Bangladeshi students seek dismissal of gay teacher

Human rights advocates have come to the defense of a teacher in Bangladesh whose job at a secondary school is at risk because he is gay. The teacher denies students’ accusations that he propositioned and molested them.


CLICK for a free subscription to Erasing 76 Crimes


Bhalum Ataur Rahman Khan Degree College in Dhamrai

 

The Bangladeshi human rights organization JusticeMakers Bangladesh expressed concern and anger over the attempt to expel the gay teacher, Aminul Islam, from his position as senior lecturer in the geography department of Bhalum Ataur Rahman Khan Degree College in Dhamrai, Dhaka.

Justice Makers Bangladesh demanded action against his accusers after a “quick and impartial investigation”.

Logo of JusticeMakers Bangladesh

The advocacy organization noted that, according to the online newspaper RisingBD.com on Nov. 2, a complaint from 30 students about Aminul Islam’s homosexuality was sent to Hossain Mohammad Hi Joki, president of the school’s governing body.

Joki named an investigating committee headed by another lecturer of the college, Habibur Rahman Habib. The investigators supported the students.

“What I found in the investigation cannot be expressed in words,” he said. “I have found the truth of the complaints of the victims against that lecturer.”

THe report of the investigating committee was submitted last month, but the college administration has not yet acted on the students’ complains.

Gay rights advocate Shahanur Islam, founder of JusticeMakers Bangladesh, said the students are seeking to expel XX from the school merely because he is gay, which would be a clear violation of his fundamental human rights declared by the United Nations.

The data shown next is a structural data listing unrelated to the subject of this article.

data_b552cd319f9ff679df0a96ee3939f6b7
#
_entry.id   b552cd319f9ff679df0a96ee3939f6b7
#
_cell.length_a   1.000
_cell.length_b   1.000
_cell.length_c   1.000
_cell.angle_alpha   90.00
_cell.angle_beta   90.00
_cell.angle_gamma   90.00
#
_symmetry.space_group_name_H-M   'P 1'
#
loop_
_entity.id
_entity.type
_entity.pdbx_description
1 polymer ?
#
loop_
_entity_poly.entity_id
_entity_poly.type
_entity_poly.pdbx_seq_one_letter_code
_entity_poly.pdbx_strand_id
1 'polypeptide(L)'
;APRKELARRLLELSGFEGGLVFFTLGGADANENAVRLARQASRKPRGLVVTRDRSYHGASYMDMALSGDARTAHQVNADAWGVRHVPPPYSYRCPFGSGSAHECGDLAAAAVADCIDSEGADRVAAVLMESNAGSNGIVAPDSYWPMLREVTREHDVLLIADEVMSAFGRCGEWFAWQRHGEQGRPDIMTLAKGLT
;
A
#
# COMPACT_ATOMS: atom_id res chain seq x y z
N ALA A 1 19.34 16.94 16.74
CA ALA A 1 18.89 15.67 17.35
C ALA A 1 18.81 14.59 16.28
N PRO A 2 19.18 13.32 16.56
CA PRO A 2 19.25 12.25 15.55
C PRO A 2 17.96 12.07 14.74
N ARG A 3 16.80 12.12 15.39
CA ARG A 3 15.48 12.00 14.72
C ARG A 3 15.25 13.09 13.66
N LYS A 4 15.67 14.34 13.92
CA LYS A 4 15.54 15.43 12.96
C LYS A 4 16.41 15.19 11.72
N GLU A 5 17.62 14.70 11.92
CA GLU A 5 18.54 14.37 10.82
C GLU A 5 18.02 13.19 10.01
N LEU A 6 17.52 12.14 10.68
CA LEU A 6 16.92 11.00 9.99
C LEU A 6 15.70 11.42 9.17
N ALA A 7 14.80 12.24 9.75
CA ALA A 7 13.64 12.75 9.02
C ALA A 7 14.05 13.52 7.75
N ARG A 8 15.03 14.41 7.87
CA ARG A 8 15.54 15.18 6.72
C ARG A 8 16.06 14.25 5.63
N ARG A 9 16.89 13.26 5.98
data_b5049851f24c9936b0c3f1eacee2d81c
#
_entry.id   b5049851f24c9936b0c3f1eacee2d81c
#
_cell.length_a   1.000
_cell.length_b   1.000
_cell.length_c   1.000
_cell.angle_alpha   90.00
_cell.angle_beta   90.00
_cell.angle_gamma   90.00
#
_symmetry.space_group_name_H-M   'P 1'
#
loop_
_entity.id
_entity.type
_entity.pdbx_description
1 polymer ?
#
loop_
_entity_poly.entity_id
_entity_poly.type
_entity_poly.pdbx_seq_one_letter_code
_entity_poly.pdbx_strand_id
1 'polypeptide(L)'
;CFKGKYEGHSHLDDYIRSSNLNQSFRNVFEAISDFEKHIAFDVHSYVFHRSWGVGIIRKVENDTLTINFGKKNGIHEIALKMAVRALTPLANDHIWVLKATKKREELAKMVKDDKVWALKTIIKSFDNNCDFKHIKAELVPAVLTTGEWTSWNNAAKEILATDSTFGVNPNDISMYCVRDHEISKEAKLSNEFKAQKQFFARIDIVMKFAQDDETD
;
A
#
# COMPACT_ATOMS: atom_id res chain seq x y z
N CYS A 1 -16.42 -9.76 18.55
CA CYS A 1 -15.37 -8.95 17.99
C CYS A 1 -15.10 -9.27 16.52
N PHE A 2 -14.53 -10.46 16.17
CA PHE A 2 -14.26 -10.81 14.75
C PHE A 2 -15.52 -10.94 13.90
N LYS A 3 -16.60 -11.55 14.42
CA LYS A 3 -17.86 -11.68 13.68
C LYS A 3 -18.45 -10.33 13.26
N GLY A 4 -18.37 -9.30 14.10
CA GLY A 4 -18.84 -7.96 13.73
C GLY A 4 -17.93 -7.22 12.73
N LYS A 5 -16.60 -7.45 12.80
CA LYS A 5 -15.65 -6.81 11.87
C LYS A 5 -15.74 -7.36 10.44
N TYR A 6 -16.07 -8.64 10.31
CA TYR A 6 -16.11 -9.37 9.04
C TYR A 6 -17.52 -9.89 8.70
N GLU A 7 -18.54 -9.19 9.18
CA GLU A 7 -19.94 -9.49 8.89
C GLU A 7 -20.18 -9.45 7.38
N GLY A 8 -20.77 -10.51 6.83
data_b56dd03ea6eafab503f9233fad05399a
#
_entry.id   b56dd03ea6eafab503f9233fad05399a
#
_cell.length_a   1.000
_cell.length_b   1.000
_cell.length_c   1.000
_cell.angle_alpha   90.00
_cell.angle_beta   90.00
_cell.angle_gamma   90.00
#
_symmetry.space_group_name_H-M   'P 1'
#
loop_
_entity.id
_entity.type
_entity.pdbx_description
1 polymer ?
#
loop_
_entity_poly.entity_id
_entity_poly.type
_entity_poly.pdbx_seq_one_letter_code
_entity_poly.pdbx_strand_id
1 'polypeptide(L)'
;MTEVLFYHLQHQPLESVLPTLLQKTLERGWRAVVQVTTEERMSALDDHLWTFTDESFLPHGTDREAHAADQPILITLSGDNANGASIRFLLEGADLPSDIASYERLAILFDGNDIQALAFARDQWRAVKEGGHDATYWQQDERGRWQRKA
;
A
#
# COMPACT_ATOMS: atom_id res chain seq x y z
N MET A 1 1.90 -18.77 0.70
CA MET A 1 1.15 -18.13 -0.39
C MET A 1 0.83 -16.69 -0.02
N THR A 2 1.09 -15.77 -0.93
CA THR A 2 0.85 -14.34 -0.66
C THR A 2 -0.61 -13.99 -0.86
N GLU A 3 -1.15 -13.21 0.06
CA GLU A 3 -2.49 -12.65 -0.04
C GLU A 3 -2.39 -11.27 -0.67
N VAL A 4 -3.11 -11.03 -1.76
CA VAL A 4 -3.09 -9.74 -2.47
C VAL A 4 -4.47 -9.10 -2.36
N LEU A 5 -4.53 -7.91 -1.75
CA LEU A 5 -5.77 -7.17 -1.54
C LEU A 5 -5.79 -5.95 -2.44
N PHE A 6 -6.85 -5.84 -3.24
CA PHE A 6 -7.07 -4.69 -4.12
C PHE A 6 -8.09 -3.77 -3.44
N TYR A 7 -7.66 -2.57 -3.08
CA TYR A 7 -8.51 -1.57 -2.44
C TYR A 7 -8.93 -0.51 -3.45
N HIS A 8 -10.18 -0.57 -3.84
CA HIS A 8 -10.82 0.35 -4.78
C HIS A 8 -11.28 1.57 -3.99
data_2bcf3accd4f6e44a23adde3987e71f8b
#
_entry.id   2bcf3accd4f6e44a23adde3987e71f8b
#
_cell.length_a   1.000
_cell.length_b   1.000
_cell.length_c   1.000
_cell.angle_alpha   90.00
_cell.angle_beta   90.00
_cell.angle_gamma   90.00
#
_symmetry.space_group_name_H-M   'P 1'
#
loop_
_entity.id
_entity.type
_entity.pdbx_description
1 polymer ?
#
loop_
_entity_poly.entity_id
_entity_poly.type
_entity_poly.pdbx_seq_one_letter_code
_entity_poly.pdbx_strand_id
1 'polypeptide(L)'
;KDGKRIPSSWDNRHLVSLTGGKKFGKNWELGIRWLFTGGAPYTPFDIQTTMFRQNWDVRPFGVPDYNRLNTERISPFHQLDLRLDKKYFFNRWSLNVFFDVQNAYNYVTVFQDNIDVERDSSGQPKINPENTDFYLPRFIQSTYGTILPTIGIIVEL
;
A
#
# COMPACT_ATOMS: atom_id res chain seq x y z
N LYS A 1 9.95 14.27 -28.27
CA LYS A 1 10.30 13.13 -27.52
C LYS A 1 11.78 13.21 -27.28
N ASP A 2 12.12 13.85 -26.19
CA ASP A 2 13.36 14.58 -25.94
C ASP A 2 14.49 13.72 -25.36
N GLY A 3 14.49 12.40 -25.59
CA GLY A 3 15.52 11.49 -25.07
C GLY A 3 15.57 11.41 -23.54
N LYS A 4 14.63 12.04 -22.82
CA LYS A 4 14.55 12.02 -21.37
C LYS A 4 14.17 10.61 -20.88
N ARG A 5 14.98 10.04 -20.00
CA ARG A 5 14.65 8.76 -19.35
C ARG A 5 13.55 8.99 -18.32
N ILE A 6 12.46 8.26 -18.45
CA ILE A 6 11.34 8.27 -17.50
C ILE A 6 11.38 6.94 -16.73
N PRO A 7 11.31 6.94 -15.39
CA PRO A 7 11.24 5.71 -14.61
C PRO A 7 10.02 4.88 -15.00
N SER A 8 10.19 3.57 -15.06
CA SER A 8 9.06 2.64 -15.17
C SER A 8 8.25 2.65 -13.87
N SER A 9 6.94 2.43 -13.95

This is far from the first incident of discrimination against Bangladeshi teachers on the basis of their sexual orientation. Shahanur Islam recalled:

Shahanur Islam says such incidents are part of a pattern of anti-LGBTQ discrimination, murder, injuries and human rights violations throughout Bangladesh.

Written by Colin Stewart

Colin Stewart is a 45-year journalism veteran living in Southern California. He is the president of the St. Paul’s Foundation for International Reconciliation, which supports LGBTQ+ rights advocacy journalism, and editor / publisher of Erasing 76 Crimes. Contact him at [email protected]

Leave a Reply

Your email address will not be published. Required fields are marked *

Fighting for change in Senegal, lesbian activist sees a long, difficult road ahead

Pressure builds on Qatar over LGBTQ+ rights as World Cup nears